4. trickae

    trickae Ibanez Enthusiast

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    Sorry for the long hiatus. i should have some time this weekend to throw together the basics of modes, chords and pitch axis theory. I won't delve into the nitty gritty of diatonics and triads and stuff, since that is far better explained elsewhere on the net.

    what I will do is tie in the theory that makes a major scale a major scale and a minor scale a minor scale. What chords are available, harmonizing major scales, modes of any scale, etc


    Hard part is - is just getting the time to sit down and write this all down.

    Also, I too agree that the guitar grimoire is a waster of paper. Though I got the free ebook version online and barely went through it.
     
  5. MeriTone Music

    MeriTone Music SS.org Regular

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    Nice one, thanks!!! :shred:
     
  6. kabz

    kabz SS.org Regular

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    Scale Calculator

    That has been my go to for years.

    Chord finder and maker too
     
  7. AscendingMatt

    AscendingMatt SS.org Regular

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  8. fatfinger

    fatfinger SS.org Regular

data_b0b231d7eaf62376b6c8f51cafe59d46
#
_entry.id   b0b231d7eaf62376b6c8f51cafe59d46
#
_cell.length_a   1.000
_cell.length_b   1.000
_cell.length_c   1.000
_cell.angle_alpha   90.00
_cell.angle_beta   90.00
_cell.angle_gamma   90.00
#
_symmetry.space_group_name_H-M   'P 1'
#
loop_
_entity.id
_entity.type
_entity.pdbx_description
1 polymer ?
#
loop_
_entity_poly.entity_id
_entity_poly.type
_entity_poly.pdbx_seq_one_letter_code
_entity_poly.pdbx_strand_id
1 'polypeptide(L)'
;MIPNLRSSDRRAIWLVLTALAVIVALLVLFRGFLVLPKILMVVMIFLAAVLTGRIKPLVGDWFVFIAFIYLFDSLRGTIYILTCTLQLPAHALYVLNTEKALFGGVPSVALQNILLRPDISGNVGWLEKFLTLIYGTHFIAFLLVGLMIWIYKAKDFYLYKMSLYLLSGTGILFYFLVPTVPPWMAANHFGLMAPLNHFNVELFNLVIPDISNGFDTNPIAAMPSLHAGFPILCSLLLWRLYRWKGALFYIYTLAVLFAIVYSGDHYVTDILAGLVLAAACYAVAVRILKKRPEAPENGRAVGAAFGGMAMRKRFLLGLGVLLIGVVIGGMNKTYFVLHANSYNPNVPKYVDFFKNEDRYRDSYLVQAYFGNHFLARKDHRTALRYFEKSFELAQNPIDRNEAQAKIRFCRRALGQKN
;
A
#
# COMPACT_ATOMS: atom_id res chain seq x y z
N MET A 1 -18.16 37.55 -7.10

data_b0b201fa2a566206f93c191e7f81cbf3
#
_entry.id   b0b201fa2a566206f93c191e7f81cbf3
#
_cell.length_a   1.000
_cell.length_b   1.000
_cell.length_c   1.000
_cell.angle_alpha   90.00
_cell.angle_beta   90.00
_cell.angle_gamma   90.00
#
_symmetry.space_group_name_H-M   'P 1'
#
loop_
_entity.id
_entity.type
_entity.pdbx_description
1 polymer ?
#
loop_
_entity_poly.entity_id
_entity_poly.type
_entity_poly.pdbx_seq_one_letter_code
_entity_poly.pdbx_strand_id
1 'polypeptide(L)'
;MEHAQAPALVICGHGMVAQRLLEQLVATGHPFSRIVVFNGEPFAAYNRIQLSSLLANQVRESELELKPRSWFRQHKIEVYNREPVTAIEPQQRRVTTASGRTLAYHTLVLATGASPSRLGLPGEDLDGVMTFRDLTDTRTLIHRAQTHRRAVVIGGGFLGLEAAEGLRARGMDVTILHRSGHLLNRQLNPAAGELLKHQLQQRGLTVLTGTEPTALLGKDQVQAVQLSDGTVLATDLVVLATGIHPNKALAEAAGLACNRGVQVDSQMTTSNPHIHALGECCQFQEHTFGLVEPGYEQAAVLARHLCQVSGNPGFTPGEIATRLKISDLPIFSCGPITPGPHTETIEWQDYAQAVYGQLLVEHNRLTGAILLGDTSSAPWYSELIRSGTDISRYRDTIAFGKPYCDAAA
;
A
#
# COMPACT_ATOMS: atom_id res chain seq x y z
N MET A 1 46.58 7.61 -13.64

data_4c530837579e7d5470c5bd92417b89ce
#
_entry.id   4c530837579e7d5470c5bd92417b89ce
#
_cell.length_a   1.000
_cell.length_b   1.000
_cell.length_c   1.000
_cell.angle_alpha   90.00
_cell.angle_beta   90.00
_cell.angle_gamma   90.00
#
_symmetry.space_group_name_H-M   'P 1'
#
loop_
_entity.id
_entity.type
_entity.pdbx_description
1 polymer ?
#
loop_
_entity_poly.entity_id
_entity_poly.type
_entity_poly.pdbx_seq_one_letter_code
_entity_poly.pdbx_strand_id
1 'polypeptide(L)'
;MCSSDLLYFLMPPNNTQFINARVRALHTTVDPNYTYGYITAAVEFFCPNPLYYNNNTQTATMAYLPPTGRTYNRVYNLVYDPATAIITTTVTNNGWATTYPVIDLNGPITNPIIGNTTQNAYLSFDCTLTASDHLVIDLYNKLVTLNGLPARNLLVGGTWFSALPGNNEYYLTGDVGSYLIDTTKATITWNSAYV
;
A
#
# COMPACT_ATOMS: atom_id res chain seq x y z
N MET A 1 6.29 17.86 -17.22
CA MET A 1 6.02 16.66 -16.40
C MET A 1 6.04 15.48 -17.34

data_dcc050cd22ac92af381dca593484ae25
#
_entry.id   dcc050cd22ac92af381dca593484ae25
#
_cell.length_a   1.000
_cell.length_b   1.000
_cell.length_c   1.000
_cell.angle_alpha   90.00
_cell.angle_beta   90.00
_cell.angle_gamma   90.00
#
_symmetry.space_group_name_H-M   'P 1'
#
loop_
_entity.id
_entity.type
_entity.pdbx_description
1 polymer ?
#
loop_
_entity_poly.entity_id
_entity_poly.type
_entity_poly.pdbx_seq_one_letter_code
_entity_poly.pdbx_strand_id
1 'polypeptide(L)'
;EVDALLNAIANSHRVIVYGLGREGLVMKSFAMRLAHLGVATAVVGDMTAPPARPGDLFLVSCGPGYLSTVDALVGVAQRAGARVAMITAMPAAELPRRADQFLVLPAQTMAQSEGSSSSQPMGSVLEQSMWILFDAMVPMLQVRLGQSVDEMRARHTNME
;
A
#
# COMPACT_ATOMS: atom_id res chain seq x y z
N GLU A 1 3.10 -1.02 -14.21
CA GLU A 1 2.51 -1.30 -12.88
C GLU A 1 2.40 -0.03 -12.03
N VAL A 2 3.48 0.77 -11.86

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  9. Joseph Kimbrell

    Joseph Kimbrell SS.org Regular

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  10. lvsexgtr

    lvsexgtr 7 stringologist

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    Thanks man!!!
     
  11. David Portelli

    David Portelli SS.org Regular

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    Thanks for sharing :)
     
  12. Reino Tulonen

    Reino Tulonen SS.org Regular

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    This one is useful too! It's got dozens of scales, chords, lessons etc...

    Guitar Chords
     
  13. Bear R.

    Bear R. Bear R.-

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    All these are all cool tools but this here..well,you cant beat it..it plays it for ya..ha,ha..i like that you can see and hear the notes.and how their played...great find man..:cool:...God Bless Barry.
     
  14. Andrew Tintle

    Andrew Tintle SS.org Regular

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    Awesome find, thank you for sharing!
     
  15. Distracter

    Distracter Wanker

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    I think every scale should be found in the form of all 6 strings and 3 notes per string. After learning those it would be easy and beneficial to learn variations. Just a thought.
     
  16. axionjax

    axionjax SS.org Regular

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  17. fretter

    fretter SS.org Regular

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    Found my self using this more and more:
    7-String sample at fretflip

    Does produce ok prints and you can easily share custom scales as well.
     
  18. rbloch66

    rbloch66 SS.org Regular

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    For android only, currently, but an amazing resource.

    Custom tunings are an option.
     
  19. browning904

    browning904 SS.org Regular